General maintenance and repair workers are hired for maintenance and repair tasks that are not complex enough to need the specialized training of a licensed tradesperson, such as a plumber or electrician.

These workers are also responsible for recognizing when a job is above their skill level and requires the expertise of an electrician; a carpenter; a heating, air-conditioning, and refrigeration mechanic or installer; or a plumber, pipefitter, or steamfitter.

General maintenance and repair workers may fix or paint roofs, windows, doors, floors, woodwork, walls, and other parts of buildings.

They also maintain and repair specialized equipment and machinery in cafeterias, laundries, hospitals, stores, offices, and factories.

General maintenance and repair workers get supplies and parts from distributors or storerooms to fix problems. They use common hand and power tools, such as screwdrivers, saws, drills, wrenches, and hammers to fix, replace, or repair equipment and parts of buildings.

Work Environment About this section

General maintenance and repair workers
Many workers need safety gear when working with certain tools and equipment.

General maintenance and repair workers held about 1.4 million jobs in 2016. The largest employers of general maintenance and repair workers were as follows:

Real estate and rental and leasing 21%
Manufacturing 13
Government 12
Healthcare and social assistance 8
Educational services; state, local, and private 8

General maintenance and repair workers often carry out many different tasks in a single day at any number of locations. They may work inside a single building, such as a hotel or hospital, or be responsible for the maintenance of many buildings, such as those in an apartment complex or on a college campus.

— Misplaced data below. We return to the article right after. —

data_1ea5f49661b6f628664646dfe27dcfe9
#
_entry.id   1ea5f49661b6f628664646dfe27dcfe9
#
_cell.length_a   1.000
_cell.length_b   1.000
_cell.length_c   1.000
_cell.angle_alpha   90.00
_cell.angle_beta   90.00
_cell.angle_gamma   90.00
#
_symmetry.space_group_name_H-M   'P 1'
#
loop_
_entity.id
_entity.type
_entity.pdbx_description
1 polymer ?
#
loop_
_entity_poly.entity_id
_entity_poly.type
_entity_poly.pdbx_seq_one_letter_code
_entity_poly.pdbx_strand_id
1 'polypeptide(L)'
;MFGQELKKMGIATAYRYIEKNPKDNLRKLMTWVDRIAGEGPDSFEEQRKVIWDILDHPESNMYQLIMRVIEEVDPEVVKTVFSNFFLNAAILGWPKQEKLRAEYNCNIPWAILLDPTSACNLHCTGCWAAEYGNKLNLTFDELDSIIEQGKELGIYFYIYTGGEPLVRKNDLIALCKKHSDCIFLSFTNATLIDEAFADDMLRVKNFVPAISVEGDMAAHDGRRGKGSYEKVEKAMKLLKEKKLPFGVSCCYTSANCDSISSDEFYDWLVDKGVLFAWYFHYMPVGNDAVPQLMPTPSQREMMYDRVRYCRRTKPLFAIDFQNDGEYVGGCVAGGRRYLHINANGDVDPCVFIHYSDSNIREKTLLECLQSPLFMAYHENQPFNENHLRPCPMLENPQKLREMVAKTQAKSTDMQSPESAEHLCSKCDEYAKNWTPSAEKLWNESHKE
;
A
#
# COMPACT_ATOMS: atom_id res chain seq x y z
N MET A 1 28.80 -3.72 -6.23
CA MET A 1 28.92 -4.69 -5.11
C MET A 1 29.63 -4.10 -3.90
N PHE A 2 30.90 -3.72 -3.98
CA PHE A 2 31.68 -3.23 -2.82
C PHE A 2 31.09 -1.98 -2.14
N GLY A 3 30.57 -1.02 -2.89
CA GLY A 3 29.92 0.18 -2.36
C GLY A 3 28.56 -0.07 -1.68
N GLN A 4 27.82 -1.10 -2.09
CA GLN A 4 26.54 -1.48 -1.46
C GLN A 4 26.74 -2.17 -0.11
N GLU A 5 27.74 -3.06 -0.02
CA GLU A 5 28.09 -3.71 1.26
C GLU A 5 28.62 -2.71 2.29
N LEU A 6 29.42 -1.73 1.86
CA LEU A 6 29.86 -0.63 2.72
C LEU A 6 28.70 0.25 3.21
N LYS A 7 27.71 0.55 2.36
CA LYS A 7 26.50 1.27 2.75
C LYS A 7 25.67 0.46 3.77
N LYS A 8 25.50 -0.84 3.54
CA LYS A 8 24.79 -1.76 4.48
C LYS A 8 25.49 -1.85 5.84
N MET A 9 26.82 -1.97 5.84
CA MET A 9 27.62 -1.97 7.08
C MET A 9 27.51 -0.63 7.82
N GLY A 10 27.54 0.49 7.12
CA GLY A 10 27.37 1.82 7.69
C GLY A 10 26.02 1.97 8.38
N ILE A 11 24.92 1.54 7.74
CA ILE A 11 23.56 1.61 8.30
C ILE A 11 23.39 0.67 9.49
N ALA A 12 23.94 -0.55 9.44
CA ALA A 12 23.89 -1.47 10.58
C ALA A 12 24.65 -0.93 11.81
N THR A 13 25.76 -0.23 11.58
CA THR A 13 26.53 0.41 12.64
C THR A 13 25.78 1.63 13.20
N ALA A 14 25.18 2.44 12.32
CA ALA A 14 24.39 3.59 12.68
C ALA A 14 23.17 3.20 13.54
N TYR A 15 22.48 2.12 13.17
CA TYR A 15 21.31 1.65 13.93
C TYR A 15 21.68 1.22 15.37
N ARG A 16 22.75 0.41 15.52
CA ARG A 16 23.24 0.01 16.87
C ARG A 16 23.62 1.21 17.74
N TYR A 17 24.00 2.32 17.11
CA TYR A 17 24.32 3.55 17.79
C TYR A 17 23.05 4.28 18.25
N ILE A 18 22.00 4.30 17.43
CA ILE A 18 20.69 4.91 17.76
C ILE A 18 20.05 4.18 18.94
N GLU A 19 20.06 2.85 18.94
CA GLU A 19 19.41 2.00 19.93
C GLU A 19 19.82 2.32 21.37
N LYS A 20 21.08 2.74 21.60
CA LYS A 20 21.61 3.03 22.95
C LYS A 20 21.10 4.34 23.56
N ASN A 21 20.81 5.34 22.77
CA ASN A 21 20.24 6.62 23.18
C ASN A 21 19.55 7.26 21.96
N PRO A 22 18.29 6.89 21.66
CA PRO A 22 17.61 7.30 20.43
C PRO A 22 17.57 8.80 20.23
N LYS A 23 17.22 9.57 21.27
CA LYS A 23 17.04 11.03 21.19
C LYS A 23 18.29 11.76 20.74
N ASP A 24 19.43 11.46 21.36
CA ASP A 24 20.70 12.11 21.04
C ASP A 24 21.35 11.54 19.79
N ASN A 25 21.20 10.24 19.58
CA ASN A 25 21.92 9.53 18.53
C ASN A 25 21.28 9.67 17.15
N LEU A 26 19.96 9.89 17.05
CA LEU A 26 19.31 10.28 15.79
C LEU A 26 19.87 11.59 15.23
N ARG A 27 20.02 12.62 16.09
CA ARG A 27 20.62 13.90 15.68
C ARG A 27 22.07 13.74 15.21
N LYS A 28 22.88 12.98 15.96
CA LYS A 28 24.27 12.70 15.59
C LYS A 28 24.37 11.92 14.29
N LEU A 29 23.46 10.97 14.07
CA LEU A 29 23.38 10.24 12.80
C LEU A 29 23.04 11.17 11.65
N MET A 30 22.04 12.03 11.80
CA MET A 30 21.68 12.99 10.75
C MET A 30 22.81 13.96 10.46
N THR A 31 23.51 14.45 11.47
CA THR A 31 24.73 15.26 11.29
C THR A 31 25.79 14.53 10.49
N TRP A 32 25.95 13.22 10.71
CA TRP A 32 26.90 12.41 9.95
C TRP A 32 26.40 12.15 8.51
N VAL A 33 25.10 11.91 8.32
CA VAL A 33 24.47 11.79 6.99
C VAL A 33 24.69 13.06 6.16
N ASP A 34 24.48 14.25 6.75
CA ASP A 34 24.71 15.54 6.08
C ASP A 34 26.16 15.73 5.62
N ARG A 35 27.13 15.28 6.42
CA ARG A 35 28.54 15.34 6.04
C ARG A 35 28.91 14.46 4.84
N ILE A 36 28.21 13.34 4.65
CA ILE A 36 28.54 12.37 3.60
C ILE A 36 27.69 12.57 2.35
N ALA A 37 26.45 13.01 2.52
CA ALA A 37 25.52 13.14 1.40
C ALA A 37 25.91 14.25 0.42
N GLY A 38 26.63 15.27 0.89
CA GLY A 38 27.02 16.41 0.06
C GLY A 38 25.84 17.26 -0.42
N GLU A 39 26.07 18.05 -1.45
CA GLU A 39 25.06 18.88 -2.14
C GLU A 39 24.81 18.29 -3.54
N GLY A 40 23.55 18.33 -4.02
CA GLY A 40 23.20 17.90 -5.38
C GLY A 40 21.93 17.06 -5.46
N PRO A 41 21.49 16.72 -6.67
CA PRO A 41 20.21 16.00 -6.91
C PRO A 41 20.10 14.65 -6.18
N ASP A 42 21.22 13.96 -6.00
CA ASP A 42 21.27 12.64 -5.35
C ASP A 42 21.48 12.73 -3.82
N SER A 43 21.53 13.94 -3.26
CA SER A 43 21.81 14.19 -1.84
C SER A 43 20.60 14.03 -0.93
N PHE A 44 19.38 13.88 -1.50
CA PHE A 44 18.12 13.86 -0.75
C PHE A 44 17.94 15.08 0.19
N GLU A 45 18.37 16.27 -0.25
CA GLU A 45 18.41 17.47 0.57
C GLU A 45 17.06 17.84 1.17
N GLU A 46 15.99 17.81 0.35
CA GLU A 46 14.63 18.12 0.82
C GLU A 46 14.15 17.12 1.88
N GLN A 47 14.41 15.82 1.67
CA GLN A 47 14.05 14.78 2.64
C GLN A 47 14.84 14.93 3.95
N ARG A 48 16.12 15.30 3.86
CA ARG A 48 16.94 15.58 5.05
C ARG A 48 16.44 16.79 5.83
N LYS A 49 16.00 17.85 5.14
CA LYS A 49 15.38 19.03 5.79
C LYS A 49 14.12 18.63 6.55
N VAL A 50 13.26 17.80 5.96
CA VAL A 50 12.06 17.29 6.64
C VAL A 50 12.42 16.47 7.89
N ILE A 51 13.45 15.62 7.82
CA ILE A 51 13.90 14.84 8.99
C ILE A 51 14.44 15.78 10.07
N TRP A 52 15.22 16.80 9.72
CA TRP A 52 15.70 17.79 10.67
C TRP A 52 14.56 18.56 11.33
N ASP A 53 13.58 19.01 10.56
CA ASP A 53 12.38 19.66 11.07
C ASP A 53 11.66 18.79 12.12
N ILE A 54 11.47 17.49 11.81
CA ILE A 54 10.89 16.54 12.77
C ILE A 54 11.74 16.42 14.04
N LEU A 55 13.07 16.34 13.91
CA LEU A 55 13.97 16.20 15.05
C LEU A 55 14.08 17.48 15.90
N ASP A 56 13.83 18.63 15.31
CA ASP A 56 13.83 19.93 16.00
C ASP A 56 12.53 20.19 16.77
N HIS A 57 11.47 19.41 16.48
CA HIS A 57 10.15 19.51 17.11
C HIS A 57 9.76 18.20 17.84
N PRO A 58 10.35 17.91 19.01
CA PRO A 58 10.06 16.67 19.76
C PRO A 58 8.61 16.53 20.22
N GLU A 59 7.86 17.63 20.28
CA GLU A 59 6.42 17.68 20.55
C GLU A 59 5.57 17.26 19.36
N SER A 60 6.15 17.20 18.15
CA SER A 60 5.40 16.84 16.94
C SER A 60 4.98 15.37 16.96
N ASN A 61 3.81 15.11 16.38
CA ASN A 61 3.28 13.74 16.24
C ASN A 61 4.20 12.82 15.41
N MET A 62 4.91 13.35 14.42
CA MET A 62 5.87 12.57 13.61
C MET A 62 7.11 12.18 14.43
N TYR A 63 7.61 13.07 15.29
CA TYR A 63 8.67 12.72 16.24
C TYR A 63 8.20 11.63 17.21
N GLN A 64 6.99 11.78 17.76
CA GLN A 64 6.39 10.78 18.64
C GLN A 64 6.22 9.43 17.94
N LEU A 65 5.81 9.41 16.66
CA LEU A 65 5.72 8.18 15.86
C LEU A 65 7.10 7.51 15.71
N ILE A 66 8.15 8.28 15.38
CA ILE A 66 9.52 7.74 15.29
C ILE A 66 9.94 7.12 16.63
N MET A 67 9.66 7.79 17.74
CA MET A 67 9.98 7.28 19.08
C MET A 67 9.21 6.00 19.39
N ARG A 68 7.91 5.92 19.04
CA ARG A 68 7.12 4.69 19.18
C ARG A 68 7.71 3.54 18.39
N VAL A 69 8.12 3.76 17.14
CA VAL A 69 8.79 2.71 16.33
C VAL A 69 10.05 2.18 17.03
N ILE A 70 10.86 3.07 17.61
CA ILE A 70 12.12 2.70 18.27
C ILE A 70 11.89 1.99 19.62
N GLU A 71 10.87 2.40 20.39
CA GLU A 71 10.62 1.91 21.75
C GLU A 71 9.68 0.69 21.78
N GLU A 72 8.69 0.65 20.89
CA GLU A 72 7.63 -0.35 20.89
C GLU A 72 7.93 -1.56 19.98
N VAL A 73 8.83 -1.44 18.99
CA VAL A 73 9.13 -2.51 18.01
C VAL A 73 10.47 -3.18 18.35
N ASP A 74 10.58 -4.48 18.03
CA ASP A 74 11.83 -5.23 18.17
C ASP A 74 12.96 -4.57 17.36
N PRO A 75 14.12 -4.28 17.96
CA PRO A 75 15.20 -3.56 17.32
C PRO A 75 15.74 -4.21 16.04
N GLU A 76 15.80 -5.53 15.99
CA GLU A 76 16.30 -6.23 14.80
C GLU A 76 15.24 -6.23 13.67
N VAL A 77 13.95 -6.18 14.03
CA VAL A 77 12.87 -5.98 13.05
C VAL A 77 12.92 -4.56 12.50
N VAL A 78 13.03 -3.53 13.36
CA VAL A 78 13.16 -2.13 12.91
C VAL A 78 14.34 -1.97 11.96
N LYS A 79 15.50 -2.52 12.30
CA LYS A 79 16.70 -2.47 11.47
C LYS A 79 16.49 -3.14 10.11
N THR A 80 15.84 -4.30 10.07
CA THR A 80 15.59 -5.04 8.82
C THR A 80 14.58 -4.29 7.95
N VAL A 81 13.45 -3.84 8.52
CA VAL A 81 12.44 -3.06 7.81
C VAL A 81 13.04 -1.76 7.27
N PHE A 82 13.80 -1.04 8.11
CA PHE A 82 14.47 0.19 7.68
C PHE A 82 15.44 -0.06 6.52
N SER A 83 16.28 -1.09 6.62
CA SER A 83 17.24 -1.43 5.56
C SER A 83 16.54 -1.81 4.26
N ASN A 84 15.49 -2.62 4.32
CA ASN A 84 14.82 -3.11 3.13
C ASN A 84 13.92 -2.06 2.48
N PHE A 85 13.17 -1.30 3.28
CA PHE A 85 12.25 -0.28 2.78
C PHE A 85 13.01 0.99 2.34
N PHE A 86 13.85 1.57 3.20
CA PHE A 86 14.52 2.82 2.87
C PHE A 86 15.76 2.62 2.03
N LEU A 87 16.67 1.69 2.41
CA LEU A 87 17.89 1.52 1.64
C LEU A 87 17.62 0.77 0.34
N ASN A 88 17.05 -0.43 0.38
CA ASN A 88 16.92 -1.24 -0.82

General maintenance and repair workers may have to stand for long periods or lift heavy objects. These workers may work in uncomfortably hot or cold environments, in uncomfortable or cramped positions, or on ladders. The work involves a lot of walking, climbing, and reaching.

Injuries and Illnesses

General maintenance workers have one of the highest rates of injuries and illnesses of all occupations. Workers risk electrical shocks, falls, cuts, and bruises.

Work Schedules

Most general maintenance workers work full time, including evenings or weekends. Some are on call for emergency repairs.

How to Become a General Maintenance and Repair Worker About this section

General maintenance and repair workers
Beginners often work under the supervision of more experienced workers.

Jobs in this field typically do not require any formal education beyond high school. General maintenance and repair workers often learn their skills on the job. They start by doing simple tasks and watching and learning from skilled maintenance workers.

Education

Many maintenance and repair workers learn some basic skills in high school shop or technical education classes, postsecondary trade or vocational schools, or community colleges.

Courses in mechanical drawing, electricity, woodworking, blueprint reading, mathematics, and computers are useful. Maintenance and repair workers often do work that involves electrical, plumbing, heating, and air-conditioning systems or painting and roofing tasks. Workers need a good working knowledge of many repair and maintenance tasks.

Practical training, available at many adult education centers and community colleges, is another option for workers to learn tasks such as drywall repair and basic plumbing.